Amazon.com Inc. is playing for keeps, adding an array of shopping options to appeal to holiday shoppers.
Amazon news for the week ending Nov. 6.
- Oprah’s Favorite Things—buy them on Amazon: Oprah Winfrey’s annual “favorite things” list is a go-to guide for many gift givers. This year, instead of debuting the list in O Magazine, as the media mogul has done since she ended her TV talk show in 2011, this year’s list debuted this week on the home page of Amazon.com. (The December issue of O, which features Winfrey’s favorite things on its cover, won’t hit newsstands until next week.) An Oprah’s Favorite Things page on Amazon includes the 87-item list and seven videos starring Winfrey as she selects the products and explains what she likes about them. Clicking on items launches quick-view pages that include a comment from Winfrey.
One of her favorites? Amazon Echo. Her review: “If you thought the Scarlett Johansson-voiced operating system in the movie “Her” was science fiction, meet Alexa, the voice of a device that answers questions, plays music, reads your Audible book aloud and more. OWN’s Erik Logan turned me on to it, and I love it.”
- Amazon opens a retail store: And it sells books. Amazon Books opened Tuesday in an upscale Seattle mall. Data collected online helps determine which 5,000-6,000 titles are featured in the shop. See photos of Amazon Books on opening day.
- Free same-day delivery: Amazon Prime members in greater London can get same-day delivery of orders they place by noon, seven days a week, for no additional cost. A million items are eligible for same-day delivery.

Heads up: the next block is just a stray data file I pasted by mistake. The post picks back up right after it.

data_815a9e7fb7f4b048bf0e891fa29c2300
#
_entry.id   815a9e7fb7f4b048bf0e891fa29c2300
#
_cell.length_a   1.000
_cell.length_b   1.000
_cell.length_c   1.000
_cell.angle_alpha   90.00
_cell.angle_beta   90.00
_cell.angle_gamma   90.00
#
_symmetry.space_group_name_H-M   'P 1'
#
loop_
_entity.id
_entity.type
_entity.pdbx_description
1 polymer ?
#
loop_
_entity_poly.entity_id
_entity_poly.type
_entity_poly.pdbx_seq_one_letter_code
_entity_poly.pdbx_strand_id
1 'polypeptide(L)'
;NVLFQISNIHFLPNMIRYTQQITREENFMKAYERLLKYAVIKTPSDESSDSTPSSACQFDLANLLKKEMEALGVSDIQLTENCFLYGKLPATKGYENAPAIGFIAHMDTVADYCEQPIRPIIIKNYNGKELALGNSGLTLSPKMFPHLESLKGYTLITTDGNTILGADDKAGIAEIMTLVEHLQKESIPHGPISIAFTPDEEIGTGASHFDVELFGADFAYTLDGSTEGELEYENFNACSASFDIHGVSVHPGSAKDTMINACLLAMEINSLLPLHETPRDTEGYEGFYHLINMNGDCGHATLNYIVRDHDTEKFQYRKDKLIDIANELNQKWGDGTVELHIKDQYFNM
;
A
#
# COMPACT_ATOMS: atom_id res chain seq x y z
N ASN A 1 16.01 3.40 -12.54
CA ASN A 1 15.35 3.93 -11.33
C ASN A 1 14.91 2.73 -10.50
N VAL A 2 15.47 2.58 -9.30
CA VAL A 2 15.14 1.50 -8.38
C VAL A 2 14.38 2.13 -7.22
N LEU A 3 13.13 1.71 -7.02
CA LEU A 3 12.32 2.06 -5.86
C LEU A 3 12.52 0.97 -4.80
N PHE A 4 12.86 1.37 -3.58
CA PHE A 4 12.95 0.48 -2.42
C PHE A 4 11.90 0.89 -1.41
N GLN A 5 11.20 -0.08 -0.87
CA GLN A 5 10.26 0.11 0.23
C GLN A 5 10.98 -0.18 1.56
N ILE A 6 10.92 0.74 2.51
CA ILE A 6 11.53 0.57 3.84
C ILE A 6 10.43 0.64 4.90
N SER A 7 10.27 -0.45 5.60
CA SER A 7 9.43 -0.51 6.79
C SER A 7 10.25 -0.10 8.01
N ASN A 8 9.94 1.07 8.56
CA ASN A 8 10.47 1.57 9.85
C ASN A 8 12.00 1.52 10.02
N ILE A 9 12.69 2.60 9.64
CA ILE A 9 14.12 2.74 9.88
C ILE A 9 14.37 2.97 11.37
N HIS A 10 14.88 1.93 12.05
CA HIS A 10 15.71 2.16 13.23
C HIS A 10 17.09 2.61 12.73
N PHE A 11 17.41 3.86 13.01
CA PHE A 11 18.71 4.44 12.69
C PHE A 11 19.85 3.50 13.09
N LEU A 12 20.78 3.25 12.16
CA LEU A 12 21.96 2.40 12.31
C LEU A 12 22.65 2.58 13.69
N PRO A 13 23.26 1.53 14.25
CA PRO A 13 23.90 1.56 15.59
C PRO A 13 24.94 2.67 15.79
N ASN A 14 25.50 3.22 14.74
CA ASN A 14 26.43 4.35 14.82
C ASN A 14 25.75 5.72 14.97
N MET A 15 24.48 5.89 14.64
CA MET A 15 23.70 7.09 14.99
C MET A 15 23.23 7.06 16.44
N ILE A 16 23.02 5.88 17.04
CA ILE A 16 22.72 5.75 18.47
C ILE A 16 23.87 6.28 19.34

- Luxury fashion: Amazon in France announced an agreement with Paris design house MySuelly to make two luxury leather bag available for sale only on Amazon Fashion (Amazon Mode, in French) in time for the holidays. The Amazon.fr/MySuelly shop will go live Nov. 15. The bags are priced at 275 euro and 420 euro ($295 and $451 at current exchange rates).
- Counterfeit ruling favors Amazon: A federal jury trial in late October in the U.S. District Court for the Western District of Washington ruled in Amazon’s favor. The suit was filed against Amazon in 2013 over the sale of counterfeit goods on the Amazon marketplace by third-party merchants. Pillowcase maker Milo & Gabby asserted Amazon was liable because it made the offer to sell goods that infringed on Milo & Gabby patents. Amazon argued it was the marketplace merchants, not Amazon, that offered the products for sale, and Amazon provided only the services that supported the sale. The court had previously determined that a group of Chinese manufacturers were responsible for supplying the products that violated Milo & Gabby’s patents.
In his ruling on the case Nov. 3, Judge Ricardo S. Martinez concurred with the jury’s opinion but expressed misgivings. “The Court is troubled by its conclusion and the impact it may have on the many small retail sellers in circumstances similar to the Plaintiffs. There is no doubt that we now live in a time where the law lags behind technology. This case illustrates that point,” he wrote. “However, that is a subject which must be addressed to Congress and not the courts.”
- Research grants: Amazon launched Amazon Catalyst, a grant-giving program in conjunction with the University of Washington, to fund research into solving complex challenges. Read more in this Seattle Times report.
Amazon is No. 1 in the Internet Retailer 2015 Top 500 Guide.Favorite